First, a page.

J. Arnold Arbor. 3: 206. 1922.
Trees, to 25 m, crowns narrow. Bark of young trunks and branches reddish-brown, when mature becoming pinkish white to light red (starkly white in interior Alaska; D. F. Murray, pers. comm.), smooth, exfoliating in thin sheets. Twigs glabrous, covered with conspicuous resinous glands. Leaf-blade deltate-ovate with 5–18 pairs of lateral-veins, 3–8 × 2–6 cm, base rounded or broadly cuneate, margins coarsely doubly serrate, apex long-acuminate; surfaces abaxially glabrous to sparsely pubescent, pubescent along major veins and in vein-axils, covered with small resinous glands. Infructescences pendulous, cylindric, 2–4 × 0.8–1.2 cm, shattering with fruits in fall; scales glabrous, margins ciliate, lobes diverging distal to middle, central lobe narrower and equal to or slightly shorter than lateral lobes, lateral lobes broadly angular, extended. Samaras with wings broader than body, broadest near summit, extended beyond body apically. 2n = 28.
Phenology: Flowering late spring.
Habitat: Rocky or peaty slopes, bog margins, sandhills, open woods
Elevation: 100–1200 m
Alta., B.C., Man., N.W.T., Ont., Sask., Yukon, Alaska.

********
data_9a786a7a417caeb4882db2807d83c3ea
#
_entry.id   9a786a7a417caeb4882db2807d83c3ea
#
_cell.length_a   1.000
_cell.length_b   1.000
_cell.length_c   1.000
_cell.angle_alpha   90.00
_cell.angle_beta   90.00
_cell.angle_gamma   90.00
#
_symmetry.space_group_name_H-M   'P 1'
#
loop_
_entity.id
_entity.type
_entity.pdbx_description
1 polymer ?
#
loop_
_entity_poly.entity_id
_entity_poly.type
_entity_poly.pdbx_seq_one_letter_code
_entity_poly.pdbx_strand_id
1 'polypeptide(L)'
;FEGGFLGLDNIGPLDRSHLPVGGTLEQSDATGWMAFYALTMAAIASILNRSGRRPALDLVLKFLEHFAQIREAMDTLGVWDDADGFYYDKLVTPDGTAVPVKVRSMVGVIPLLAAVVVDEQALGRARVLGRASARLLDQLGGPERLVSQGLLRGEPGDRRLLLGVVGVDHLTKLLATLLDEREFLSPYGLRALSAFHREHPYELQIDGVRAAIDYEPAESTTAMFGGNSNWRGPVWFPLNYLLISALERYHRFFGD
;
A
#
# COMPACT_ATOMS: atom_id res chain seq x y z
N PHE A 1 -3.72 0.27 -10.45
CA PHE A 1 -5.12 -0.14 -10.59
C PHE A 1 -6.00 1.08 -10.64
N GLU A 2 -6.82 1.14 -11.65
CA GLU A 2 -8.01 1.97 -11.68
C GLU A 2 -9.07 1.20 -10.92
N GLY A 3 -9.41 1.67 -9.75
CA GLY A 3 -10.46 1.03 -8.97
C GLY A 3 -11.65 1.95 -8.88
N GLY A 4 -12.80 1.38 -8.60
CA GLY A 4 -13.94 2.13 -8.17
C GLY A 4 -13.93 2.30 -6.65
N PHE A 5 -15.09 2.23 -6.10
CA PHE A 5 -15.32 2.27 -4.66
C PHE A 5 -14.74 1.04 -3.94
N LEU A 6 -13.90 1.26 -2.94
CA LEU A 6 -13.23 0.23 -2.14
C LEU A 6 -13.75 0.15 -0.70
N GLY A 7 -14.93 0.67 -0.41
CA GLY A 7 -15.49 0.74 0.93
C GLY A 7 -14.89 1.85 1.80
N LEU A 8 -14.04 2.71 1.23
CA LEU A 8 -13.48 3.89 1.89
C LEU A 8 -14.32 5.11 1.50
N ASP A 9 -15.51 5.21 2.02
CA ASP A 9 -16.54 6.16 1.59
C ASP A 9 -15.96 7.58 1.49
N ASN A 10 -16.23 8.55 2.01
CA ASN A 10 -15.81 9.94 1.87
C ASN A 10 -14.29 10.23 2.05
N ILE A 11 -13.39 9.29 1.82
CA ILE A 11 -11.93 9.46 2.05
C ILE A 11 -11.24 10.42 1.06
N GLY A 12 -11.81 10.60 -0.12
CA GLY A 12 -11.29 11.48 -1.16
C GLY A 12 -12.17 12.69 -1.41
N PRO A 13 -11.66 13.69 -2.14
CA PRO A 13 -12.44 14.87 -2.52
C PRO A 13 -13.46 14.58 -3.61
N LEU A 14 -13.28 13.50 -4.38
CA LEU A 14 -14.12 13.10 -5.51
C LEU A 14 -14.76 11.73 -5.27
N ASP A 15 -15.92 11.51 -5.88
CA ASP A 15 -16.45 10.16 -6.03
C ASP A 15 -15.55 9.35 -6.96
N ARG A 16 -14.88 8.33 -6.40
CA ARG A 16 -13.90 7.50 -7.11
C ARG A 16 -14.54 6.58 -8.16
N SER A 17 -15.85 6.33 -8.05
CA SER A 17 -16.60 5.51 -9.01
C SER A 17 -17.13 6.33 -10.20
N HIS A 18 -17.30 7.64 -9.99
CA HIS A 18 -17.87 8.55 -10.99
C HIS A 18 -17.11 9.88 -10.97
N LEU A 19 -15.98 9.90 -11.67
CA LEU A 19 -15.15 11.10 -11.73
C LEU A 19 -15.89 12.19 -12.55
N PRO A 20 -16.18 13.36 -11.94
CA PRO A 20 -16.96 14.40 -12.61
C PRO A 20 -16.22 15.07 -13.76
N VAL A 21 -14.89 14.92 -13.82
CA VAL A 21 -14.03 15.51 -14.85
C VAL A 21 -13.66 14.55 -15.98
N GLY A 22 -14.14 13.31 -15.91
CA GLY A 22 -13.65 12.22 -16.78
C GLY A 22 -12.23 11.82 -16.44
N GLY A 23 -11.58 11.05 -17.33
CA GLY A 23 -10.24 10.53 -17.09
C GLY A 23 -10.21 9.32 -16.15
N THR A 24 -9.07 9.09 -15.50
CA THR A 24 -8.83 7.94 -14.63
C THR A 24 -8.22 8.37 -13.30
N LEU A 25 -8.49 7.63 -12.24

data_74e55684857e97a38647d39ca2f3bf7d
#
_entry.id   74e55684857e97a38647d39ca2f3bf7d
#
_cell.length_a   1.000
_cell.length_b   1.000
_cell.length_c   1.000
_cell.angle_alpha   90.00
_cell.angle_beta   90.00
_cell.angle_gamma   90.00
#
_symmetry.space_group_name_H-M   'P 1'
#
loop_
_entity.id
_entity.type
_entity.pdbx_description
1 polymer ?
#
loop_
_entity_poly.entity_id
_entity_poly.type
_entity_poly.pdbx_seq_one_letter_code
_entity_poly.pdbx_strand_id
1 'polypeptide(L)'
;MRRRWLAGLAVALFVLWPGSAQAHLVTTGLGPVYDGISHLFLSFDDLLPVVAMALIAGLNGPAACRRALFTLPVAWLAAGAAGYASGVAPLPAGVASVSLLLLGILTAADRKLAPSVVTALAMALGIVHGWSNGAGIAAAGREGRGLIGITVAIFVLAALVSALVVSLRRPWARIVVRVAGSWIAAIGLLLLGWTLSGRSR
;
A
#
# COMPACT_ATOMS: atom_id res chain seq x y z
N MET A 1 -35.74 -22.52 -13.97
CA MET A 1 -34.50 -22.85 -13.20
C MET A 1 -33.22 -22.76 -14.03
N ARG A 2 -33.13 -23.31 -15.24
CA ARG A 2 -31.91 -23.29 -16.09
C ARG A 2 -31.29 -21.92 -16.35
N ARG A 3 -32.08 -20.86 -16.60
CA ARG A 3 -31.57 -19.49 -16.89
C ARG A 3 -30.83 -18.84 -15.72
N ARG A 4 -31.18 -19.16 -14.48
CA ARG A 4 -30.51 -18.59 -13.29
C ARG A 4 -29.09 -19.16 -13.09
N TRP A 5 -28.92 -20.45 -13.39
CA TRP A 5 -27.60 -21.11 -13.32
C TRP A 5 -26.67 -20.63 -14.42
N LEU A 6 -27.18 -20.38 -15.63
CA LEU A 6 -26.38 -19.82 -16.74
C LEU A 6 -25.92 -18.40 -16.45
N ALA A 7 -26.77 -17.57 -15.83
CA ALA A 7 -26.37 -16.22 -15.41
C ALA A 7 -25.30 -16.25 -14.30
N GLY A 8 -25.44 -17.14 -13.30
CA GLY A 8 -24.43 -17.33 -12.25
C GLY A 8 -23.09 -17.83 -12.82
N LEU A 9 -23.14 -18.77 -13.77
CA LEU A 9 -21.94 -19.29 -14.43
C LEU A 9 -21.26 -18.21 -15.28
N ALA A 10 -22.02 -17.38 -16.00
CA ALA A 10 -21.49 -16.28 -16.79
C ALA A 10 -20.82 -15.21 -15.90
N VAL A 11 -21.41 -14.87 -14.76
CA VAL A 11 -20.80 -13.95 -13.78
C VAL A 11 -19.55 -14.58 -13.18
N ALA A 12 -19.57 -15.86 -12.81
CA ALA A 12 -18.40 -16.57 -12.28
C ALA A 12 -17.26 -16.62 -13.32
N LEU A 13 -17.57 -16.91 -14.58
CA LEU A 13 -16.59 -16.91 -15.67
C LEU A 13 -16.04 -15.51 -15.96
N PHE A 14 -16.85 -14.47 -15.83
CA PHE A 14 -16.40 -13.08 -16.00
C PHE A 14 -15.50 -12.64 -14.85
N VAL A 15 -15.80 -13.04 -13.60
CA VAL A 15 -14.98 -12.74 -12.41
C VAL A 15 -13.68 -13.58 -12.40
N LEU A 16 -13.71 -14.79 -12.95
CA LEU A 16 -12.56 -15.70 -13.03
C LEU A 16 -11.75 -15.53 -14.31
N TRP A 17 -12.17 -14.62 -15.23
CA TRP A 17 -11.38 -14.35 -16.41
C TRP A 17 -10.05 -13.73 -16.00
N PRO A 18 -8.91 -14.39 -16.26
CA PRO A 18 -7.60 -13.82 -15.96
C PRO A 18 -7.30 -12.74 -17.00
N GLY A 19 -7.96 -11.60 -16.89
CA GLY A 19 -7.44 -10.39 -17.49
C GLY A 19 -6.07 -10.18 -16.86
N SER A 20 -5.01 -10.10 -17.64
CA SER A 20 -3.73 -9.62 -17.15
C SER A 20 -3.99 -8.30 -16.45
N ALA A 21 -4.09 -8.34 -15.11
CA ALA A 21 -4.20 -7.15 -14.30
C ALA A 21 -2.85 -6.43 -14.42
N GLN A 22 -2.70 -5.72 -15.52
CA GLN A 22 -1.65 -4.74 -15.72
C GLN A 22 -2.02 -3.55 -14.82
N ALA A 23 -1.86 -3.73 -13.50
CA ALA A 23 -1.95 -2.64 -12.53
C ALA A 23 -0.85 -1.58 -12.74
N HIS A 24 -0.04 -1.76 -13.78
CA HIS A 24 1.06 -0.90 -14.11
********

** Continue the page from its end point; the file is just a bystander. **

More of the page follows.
Betula neoalaskana belongs to a circumpolar complex including B. pendula Roth and B. populifolia Marshall (but not B. papyrifera Marshall, with which it has sometimes erroneously been merged). It is most closely related to the Asian members of this group, including B. japonica Siebold, B. mandshurica (Regel) Nakai, and B. platyphylla Sukaczev (T. C. Brayshaw 1976). The species was formerly widely known by the name B. resinifera (Regel) Britton, but that name has been shown to be illegitimate (B. Boivin 1967–1979, 15: 414–418; J. R. Dugle 1969). The name was based on a mixture of Siberian and North American material and has never been lectotypified.
Betula neoalaskana Sargent is known to hybridize with B. papyrifera Marshall, producing B. ×winteri Dugle, and with B. glandulosa, producing B. ×uliginosa Dugle.
"broadest" is not a number. "broader" is not a number.